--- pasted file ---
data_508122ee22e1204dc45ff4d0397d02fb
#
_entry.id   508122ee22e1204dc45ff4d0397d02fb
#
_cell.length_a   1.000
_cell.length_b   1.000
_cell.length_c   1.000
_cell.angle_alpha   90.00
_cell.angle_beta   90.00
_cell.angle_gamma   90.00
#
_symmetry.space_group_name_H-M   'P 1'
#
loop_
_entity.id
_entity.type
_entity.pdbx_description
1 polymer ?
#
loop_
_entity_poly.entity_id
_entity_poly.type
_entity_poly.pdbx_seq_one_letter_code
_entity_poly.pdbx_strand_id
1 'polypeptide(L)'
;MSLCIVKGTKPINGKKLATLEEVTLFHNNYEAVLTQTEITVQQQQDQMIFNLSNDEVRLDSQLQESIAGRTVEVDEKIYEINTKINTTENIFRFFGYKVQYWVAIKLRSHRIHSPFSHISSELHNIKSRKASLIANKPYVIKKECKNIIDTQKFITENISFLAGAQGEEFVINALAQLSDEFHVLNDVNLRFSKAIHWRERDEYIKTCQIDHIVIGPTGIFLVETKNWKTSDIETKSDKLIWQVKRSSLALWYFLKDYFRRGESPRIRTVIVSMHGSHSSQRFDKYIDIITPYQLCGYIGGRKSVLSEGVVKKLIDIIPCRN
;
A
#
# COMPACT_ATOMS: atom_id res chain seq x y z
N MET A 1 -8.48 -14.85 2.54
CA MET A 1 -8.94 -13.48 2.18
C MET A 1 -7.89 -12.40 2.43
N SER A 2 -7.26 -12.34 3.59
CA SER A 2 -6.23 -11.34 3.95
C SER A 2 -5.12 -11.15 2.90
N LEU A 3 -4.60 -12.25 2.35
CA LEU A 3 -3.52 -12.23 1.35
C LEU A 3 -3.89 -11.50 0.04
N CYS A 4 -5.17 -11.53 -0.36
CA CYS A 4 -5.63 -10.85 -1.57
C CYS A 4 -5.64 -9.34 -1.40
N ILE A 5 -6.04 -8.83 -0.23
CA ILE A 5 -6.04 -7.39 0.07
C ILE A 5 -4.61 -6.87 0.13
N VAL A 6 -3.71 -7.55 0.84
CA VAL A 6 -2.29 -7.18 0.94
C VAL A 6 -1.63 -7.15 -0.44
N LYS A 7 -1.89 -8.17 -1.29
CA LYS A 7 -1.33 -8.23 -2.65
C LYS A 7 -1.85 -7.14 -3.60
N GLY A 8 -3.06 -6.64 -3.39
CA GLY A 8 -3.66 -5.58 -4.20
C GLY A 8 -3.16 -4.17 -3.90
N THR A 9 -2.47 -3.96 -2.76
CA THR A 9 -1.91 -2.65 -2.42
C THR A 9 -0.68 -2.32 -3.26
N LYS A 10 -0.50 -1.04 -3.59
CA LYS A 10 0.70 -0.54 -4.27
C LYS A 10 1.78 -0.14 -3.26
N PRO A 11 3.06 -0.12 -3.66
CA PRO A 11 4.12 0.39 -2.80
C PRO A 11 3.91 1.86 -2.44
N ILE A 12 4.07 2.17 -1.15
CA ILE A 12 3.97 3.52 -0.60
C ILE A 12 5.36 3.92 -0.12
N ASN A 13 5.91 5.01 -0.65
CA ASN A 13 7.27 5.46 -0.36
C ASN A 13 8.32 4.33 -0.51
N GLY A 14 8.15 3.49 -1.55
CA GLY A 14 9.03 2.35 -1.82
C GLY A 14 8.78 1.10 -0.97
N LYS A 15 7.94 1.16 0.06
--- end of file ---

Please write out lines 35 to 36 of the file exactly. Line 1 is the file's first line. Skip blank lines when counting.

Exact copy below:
CA SER A 2 -6.23 -11.34 3.95
C SER A 2 -5.12 -11.15 2.90